The Crimson Campaign

Brian McClellan
The Crimson Campaign Cover

The Crimson Campaign


Well, I can see why it's called the Crimson Campaign. If you took all the fights scenes out of this book you might be lucky to be left with fifty pages or so.

The Kez invasion has begun, and Field Marshal Tamas comes up with a daring strategy to smash the Kez Grand Army in a two pronged attack, eviscerating them. But when betrayal from his own ranks leaves him cut off in Kez and presumed dead by everyone in Andro, it becomes a desperate cross country flight as he attempts to get back into Andro, with the Kez Army hot on his heels. Back in Andro, Taniel returns to the battlefront after awakening from a coma, where the actions of the generals prove a reminder that there are still traitors in the Adran ranks. And in Adopest, Inspector Adamat continues the hunt for the mysterious Lord Vetas, hoping to rescue his kidnapped wife and son before Vetas decides they have outlived their usefulness.

Definitely a better book than Promise of Blood was. Maybe it's because the stage was already set from the first book, but I found almost no world building going on in here. Unlike most authors who decide to delve deeper into the trappings of their world over the course of their second book, McClellan focuses solely on the story he's telling, which is almost entirely a war tale. As the Kez unleash new terrors on the Adran army with their vicious Powder Wardens, things really escalate in. Also, we delve a little more into the politics both within the army, within Adopest itself and even between countries, as the nation of Deliv plays a part in the tale. Another great thing about this book is the developing relationships we see. Not only the dynamic between Taniel and Ka-poel, but also between Vlora and Tamas. I found Vlora and Tamas's relationship dynamic to be the most interesting of all, for some reason.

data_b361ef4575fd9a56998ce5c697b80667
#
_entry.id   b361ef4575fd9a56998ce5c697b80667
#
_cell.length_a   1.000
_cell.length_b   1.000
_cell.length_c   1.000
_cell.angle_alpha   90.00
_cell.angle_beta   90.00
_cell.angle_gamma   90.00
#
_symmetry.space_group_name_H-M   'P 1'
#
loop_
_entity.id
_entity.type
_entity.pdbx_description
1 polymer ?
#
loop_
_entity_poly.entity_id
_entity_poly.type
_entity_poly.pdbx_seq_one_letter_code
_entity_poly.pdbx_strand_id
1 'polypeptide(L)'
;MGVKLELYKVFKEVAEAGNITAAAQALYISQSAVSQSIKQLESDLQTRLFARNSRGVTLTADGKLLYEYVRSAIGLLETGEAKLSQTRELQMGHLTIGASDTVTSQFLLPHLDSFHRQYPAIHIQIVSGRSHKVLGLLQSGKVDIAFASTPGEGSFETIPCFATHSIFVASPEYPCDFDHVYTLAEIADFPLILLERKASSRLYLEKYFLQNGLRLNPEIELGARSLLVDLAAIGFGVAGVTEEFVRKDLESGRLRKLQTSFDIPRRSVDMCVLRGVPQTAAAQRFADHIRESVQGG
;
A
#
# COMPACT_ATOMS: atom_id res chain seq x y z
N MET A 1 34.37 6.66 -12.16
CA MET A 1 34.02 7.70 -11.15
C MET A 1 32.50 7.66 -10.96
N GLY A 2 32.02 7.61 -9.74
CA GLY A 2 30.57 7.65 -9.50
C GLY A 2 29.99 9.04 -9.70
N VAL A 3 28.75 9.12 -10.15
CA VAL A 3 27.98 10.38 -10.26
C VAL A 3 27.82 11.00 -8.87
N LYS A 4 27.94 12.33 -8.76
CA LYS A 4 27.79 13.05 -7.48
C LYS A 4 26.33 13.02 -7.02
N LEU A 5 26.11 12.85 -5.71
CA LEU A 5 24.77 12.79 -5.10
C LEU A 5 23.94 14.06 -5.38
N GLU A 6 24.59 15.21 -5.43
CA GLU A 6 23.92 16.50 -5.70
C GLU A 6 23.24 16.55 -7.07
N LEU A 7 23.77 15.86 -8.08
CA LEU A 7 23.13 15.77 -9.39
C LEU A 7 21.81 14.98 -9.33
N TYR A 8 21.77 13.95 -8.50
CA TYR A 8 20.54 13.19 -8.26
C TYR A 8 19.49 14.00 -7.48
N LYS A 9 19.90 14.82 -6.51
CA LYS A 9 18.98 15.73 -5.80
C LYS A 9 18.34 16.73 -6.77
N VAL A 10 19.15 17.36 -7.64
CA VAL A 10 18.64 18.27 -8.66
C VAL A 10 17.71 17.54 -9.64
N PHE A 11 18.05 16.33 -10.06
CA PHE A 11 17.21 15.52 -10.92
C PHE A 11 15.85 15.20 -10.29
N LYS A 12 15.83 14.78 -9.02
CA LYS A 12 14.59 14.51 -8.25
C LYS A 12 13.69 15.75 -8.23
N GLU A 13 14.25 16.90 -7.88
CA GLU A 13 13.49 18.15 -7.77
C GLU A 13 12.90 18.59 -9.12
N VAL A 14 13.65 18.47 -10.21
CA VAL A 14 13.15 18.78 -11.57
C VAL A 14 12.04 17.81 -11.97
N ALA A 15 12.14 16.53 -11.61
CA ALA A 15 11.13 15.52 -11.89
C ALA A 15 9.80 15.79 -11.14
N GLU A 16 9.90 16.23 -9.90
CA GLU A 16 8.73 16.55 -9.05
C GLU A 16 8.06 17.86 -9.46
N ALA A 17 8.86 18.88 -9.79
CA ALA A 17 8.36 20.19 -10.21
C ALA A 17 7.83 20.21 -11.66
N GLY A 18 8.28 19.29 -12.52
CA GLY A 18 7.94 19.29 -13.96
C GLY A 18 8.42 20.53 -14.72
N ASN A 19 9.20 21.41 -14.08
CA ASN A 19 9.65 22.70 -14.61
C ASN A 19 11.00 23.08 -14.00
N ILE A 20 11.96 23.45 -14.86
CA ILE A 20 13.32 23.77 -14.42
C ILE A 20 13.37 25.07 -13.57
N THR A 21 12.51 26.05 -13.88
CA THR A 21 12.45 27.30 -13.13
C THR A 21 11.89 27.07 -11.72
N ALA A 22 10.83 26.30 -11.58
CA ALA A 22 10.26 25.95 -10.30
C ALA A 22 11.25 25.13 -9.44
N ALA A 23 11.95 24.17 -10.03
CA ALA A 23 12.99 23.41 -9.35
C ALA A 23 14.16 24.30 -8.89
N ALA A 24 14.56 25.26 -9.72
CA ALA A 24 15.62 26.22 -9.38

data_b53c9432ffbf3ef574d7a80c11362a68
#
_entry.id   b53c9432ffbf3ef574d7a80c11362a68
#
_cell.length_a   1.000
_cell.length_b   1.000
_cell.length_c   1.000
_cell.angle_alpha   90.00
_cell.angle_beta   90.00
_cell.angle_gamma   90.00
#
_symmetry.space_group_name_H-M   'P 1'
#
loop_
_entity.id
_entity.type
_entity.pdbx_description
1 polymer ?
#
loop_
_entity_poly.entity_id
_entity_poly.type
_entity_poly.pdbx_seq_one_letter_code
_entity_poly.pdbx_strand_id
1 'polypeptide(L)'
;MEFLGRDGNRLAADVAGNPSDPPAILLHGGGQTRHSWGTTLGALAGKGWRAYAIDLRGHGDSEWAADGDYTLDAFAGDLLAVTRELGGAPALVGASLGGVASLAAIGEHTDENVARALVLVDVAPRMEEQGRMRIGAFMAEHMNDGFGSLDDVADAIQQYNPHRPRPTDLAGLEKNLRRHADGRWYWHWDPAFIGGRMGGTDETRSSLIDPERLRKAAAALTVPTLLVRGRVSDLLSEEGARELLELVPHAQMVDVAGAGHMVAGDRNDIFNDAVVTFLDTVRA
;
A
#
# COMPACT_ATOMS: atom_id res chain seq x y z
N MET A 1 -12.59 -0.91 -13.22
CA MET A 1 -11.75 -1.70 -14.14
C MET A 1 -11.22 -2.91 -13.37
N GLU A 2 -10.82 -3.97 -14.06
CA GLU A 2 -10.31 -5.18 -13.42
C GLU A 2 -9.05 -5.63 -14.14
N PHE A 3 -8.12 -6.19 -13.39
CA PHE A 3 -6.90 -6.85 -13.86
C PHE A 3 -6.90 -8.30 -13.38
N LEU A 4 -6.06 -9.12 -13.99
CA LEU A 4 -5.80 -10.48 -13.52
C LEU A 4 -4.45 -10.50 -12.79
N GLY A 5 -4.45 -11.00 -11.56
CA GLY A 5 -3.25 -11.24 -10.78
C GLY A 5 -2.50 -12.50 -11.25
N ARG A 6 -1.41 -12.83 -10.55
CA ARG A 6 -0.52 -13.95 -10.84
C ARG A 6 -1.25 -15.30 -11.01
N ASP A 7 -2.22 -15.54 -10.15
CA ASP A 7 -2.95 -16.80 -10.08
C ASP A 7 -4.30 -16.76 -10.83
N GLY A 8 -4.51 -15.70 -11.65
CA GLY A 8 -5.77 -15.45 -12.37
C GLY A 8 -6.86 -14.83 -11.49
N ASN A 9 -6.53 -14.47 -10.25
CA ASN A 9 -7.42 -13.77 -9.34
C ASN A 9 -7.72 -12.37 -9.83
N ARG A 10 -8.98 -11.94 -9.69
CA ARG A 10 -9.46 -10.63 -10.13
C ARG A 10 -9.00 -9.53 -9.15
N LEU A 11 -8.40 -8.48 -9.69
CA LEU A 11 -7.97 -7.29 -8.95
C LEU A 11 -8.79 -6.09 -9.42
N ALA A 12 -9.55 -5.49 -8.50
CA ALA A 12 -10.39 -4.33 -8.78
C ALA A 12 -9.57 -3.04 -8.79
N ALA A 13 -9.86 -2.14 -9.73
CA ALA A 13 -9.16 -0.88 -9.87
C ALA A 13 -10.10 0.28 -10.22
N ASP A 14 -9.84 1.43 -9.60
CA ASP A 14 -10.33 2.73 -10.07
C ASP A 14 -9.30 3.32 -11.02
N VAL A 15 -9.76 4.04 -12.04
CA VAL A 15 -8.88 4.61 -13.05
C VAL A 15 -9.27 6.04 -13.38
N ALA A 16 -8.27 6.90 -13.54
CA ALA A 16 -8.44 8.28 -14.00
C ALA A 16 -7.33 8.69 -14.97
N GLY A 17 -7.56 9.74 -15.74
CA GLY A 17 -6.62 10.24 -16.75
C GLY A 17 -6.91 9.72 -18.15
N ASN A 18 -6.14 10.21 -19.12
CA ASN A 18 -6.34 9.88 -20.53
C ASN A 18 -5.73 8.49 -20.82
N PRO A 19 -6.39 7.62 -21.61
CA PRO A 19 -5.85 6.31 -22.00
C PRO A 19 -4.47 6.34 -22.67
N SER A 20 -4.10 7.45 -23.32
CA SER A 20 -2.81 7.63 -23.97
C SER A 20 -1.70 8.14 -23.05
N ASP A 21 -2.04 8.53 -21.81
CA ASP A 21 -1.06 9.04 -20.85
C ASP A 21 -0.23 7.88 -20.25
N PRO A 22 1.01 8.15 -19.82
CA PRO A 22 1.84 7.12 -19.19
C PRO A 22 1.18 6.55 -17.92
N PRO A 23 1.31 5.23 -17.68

As far as entertainment goes, I felt pretty much the same toward this that I did Promise of Blood. It's clearly much better written than his last book, but as far as the charge, the emotions, the intensity it evoked, it was pretty much the same for me. In this book, I enjoyed Taniel's story most of all, I found the developments on the war front shown in his viewpoint to be the most interesting. A bit predictable, but McClellan nonetheless makes it work. Fast paced and action packed, I literally read the majority of this book over the course of an afternoon. It wasn't utterly impossible to put it down or anything, but definitely more than engaging enough for me to read until very late into the night.

The best way to peg this is as the perfect second book. As is McClellan's style, we see plot threads wrap up and new ones start over the course of the book. It also manages to escalate in terms of its sheer epicness, with not only powerful new magic wielders taking to the battle field, but new forces, from the political to the divine, becoming more actively involved in the war-torn nation of Adro. And it does so in a very organic way, that doesn't feel contrived but instead like a natural continuation of the story. It all flows together well.

All in all, another good book from Brian McClellan. I'm not as blown away with this series as most of my friends seem to be, but I am more than engaged enough to keep reading. And if Brian McClellan continues to take his writing up a notch with every instalment such as he did between Promise of Blood and The Crimson Campaign, then he'll definitely become one of those authors that I wait up at midnight for so I can start reading his new book right away. If you liked Promise of Blood, you'll only find better here.